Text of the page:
As you engage, don’t pry for details but ask questions that help them feel heard. Communicate love, grace and patience.

And as you listen, withhold judgment for everyone involved, but affirm that the thing that was done against them was awful and evil.

Say things like:

I’m so sorry that happened to you. Nobody should have to go through that.

There is no justification for what he did to you—you have every right to be upset.

Affirm their experience, but stop short of attacking their abusers personally. Even though we want to be an advocate for them, we still have to remain objective and outside the situation. And we are still bearers of God’s love and grace—even to womanizers and rapists.

NOTE: Have your state’s mandated reporting guidelines in the back of your mind. Depending on the nature of the harassment/assault, you may need to engage the police or Child Protective Services. If you do this, it shouldn’t be a surprise to the teen—they should be aware that you’re a mandated reporter before they choose to share with you.

Engage Emotions

The power of the Me Too movement lies in its ambiguity. People have the ability to share their experience without sharing any of the details. That means some Me Toos will reflect a rude comment on the street, while others will reflect extreme sexual assault.

As you’re listening to teens, try to remember that each experience is valid, whether it seems like a big deal to you or not.

Remember, not everyone responds to experiences the same way. That’s why we need to dig into how their experiences have affected them emotionally. Understanding their emotional response enables us to get a clearer picture of the situation and the damage it caused.

Ask things like:

When that happened, what were you feeling? What are you feeling about it now?

Did you have any emotions that surprised you? Why do you think you felt that?

Respond to these feelings with affirmation. They may not have been the same things you would have felt, but that doesn’t mean that their feelings are wrong. Accept their feelings for what they are: an emotional response, neither good nor bad.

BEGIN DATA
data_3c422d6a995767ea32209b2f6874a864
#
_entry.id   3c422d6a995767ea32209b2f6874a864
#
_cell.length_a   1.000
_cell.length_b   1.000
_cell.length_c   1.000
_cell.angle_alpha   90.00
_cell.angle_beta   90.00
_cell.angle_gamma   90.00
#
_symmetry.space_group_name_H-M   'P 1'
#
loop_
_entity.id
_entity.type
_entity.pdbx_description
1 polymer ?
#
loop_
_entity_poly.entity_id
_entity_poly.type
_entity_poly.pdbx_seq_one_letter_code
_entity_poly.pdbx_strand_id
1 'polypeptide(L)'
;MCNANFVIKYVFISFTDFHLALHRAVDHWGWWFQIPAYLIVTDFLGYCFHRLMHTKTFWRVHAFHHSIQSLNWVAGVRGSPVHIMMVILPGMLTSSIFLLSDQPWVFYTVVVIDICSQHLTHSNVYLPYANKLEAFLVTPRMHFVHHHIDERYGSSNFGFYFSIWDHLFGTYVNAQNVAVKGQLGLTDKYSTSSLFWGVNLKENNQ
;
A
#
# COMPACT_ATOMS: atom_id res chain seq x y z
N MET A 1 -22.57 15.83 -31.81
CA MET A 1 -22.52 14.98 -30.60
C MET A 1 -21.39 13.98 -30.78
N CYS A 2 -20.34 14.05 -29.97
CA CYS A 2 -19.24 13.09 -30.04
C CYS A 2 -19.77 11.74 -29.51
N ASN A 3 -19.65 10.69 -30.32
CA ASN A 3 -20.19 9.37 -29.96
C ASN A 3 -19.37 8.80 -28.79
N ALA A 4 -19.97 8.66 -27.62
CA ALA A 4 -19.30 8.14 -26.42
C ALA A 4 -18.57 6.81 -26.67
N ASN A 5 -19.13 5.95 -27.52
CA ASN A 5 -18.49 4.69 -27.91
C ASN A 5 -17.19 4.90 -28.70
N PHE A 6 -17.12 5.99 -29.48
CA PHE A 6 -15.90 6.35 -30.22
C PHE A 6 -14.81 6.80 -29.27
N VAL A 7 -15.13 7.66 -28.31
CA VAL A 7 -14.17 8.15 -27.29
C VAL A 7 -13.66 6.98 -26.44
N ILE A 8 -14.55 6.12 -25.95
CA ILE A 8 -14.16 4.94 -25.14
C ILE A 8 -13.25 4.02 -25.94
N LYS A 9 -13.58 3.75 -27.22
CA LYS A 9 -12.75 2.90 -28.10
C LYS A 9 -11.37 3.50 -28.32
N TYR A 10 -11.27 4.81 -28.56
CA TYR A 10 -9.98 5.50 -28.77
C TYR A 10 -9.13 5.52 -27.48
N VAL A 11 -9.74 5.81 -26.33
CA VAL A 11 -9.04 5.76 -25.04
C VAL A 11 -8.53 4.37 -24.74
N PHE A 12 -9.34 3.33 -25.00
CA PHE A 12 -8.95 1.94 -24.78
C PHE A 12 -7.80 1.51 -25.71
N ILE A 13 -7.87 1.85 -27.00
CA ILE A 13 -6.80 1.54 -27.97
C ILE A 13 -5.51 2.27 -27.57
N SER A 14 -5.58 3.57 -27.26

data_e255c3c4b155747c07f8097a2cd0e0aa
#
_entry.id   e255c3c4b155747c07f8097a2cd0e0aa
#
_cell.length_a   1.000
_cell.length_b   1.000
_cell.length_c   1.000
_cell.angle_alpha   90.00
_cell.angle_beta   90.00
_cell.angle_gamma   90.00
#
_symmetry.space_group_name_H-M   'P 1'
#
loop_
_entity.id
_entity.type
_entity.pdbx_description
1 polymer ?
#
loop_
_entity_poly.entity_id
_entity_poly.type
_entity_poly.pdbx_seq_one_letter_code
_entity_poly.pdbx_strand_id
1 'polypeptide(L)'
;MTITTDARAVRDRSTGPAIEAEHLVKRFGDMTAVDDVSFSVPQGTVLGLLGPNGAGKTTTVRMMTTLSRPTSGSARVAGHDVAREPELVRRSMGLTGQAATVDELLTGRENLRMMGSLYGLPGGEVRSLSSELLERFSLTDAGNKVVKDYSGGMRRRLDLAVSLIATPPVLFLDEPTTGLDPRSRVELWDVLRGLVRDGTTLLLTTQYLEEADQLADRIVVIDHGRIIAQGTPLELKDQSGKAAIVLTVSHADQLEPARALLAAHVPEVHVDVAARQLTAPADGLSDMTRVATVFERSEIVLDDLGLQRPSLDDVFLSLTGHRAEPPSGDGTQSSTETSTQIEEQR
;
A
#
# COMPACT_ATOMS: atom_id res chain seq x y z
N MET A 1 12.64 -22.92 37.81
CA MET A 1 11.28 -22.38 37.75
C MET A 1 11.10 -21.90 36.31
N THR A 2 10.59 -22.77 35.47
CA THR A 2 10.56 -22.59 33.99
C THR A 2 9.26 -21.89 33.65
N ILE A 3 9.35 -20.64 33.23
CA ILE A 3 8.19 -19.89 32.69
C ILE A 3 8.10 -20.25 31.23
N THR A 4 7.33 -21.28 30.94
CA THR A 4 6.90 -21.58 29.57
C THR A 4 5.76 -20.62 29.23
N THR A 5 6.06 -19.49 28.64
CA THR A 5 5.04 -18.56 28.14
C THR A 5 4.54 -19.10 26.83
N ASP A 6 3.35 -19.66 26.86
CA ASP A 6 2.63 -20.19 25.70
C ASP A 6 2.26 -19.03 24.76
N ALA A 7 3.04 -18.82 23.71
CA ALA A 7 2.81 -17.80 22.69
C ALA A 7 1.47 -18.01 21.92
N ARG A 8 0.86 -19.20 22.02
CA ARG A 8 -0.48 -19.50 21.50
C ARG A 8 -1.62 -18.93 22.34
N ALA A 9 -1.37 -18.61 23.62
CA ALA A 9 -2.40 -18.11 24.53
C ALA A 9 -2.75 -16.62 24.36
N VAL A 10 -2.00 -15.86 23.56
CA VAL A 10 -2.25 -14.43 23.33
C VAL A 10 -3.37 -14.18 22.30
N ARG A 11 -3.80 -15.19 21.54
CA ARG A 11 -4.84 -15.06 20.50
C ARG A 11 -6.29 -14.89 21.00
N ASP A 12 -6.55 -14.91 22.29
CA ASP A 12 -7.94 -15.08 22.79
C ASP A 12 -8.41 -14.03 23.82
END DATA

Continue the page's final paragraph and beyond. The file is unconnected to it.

Engage Beliefs

How we feel about a situation tends to reflect our beliefs about ourselves, others and God.

For example, if a girl feels guilty after an assault, she likely incorrectly believes that she was at fault. Or if she feels depressed, the situation may have caused her to believe that she is worthless.

Often, as these experiences happen to young women, if affects their beliefs about their identity. How someone treats them becomes the measure of who they are.

If they were treated like they were disposable, they might believe that they don’t have worth.

If people only responded to them in a sexual manner, they might believe the only power they have lies in their sexuality.

You can ask things like:

How do you think that experience affected the way you see yourself?

Did that experience affect your relationship with God? In what ways?

Much of the damage from hurtful experiences happen on the belief level. And consequently, much work of healing happens here too.

Be patient and listen to the Holy Spirit. If we expect a teen to exchange false beliefs for truth overnight, we will likely cause more harm than good. This will be a very long process of reminding them of the truth, helping them renew their mind.

As we do the hard work to help students heal from the damage caused by others, let’s also work to change the cultural norms that led to the damage in the first place.

Let’s be ambassadors of God’s transforming love to the abused and the abusers, bringing light to the darkest of circumstances.

Ash Headshot 200x200Ash SanFilippo has done youth ministry from the streets of Chicago to a small church on a secluded island, to the suburbs of Minneapolis. He currently works for TreeHouse, leading a team that creates online training content aimed at helping people minister to at-risk teens. Ash lives in Minneapolis with his wife and 1-year-old son. Check out TreeHouse at TREEHOUSEYOUTH.ORG.